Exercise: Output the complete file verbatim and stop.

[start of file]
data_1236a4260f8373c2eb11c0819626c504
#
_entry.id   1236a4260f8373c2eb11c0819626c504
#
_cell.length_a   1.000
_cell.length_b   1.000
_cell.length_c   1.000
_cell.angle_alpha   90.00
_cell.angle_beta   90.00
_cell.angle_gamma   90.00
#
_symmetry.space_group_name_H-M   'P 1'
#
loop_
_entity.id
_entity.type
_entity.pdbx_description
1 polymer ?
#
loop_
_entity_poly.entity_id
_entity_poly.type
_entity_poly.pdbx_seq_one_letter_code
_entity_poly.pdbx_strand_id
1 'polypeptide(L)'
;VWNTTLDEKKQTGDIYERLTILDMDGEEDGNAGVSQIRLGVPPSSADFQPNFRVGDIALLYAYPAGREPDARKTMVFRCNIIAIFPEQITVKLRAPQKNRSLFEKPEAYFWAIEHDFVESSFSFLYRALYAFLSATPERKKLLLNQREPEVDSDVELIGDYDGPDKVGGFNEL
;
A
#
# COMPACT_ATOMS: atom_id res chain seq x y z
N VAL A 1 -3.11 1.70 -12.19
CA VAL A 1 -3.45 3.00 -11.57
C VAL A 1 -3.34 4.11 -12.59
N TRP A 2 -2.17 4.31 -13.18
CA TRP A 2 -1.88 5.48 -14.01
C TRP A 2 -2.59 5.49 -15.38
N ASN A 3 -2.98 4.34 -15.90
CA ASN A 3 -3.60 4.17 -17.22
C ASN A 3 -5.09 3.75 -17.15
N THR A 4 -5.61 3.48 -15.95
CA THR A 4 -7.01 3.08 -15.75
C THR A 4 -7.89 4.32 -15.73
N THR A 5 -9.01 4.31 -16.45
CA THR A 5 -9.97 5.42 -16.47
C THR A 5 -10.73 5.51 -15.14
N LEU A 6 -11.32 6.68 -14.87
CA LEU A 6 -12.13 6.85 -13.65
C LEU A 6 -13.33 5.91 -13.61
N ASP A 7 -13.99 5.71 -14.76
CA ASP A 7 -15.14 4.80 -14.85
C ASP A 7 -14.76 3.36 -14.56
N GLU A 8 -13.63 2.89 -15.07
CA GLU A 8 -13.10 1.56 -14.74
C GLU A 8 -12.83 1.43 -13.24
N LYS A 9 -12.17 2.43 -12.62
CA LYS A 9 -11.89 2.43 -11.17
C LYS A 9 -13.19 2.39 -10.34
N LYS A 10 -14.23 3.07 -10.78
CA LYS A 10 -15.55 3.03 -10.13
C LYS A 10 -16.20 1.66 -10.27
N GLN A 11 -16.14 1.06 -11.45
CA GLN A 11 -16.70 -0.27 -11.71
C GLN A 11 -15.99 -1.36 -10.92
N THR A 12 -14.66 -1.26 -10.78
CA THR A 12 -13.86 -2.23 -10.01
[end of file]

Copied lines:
data_1236a4260f8373c2eb11c0819626c504
#
_entry.id   1236a4260f8373c2eb11c0819626c504
#
_cell.length_a   1.000
_cell.length_b   1.000
_cell.length_c   1.000
_cell.angle_alpha   90.00
_cell.angle_beta   90.00
_cell.angle_gamma   90.00
#
_symmetry.space_group_name_H-M   'P 1'
#
loop_
_entity.id
_entity.type
_entity.pdbx_description
1 polymer ?
#
loop_
_entity_poly.entity_id
_entity_poly.type
_entity_poly.pdbx_seq_one_letter_code
_entity_poly.pdbx_strand_id
1 'polypeptide(L)'
;VWNTTLDEKKQTGDIYERLTILDMDGEEDGNAGVSQIRLGVPPSSADFQPNFRVGDIALLYAYPAGREPDARKTMVFRCNIIAIFPEQITVKLRAPQKNRSLFEKPEAYFWAIEHDFVESSFSFLYRALYAFLSATPERKKLLLNQREPEVDSDVELIGDYDGPDKVGGFNEL
;
A
#
# COMPACT_ATOMS: atom_id res chain seq x y z
N VAL A 1 -3.11 1.70 -12.19
CA VAL A 1 -3.45 3.00 -11.57
C VAL A 1 -3.34 4.11 -12.59
N TRP A 2 -2.17 4.31 -13.18
CA TRP A 2 -1.88 5.48 -14.01
C TRP A 2 -2.59 5.49 -15.38
N ASN A 3 -2.98 4.34 -15.90
CA ASN A 3 -3.60 4.17 -17.22
C ASN A 3 -5.09 3.75 -17.15
N THR A 4 -5.61 3.48 -15.95
CA THR A 4 -7.01 3.08 -15.75
C THR A 4 -7.89 4.32 -15.73
N THR A 5 -9.01 4.31 -16.45
CA THR A 5 -9.97 5.42 -16.47
C THR A 5 -10.73 5.51 -15.14
N LEU A 6 -11.32 6.68 -14.87
CA LEU A 6 -12.13 6.85 -13.65
C LEU A 6 -13.33 5.91 -13.61
N ASP A 7 -13.99 5.71 -14.76
CA ASP A 7 -15.14 4.80 -14.85
C ASP A 7 -14.76 3.36 -14.56
N GLU A 8 -13.63 2.89 -15.07
CA GLU A 8 -13.10 1.56 -14.74
C GLU A 8 -12.83 1.43 -13.24
N LYS A 9 -12.17 2.43 -12.62
CA LYS A 9 -11.89 2.43 -11.17
C LYS A 9 -13.19 2.39 -10.34
N LYS A 10 -14.23 3.07 -10.78
CA LYS A 10 -15.55 3.03 -10.13
C LYS A 10 -16.20 1.66 -10.27
N GLN A 11 -16.14 1.06 -11.45
CA GLN A 11 -16.70 -0.27 -11.71
C GLN A 11 -15.99 -1.36 -10.92
N THR A 12 -14.66 -1.26 -10.78
CA THR A 12 -13.86 -2.23 -10.01